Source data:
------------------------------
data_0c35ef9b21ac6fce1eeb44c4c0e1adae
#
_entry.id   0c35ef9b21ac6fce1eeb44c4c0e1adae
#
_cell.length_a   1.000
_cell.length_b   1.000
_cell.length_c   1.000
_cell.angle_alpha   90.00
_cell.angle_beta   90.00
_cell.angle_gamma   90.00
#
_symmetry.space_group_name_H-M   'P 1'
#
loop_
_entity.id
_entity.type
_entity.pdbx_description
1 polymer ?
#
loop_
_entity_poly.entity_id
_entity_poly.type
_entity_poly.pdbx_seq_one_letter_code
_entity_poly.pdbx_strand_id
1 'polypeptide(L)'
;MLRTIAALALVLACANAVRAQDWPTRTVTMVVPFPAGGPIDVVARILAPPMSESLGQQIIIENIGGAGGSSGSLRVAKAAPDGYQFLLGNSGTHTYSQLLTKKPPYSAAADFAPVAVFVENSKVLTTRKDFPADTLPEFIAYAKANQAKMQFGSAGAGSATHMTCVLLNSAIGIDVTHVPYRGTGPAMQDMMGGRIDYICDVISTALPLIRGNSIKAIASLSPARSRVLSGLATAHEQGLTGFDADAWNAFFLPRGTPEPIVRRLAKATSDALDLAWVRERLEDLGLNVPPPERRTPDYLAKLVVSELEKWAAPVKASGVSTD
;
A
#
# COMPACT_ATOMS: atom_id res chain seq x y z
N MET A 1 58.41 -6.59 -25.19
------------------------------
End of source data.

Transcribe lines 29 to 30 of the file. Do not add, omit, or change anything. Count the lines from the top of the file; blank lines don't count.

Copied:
#
# COMPACT_ATOMS: atom_id res chain seq x y z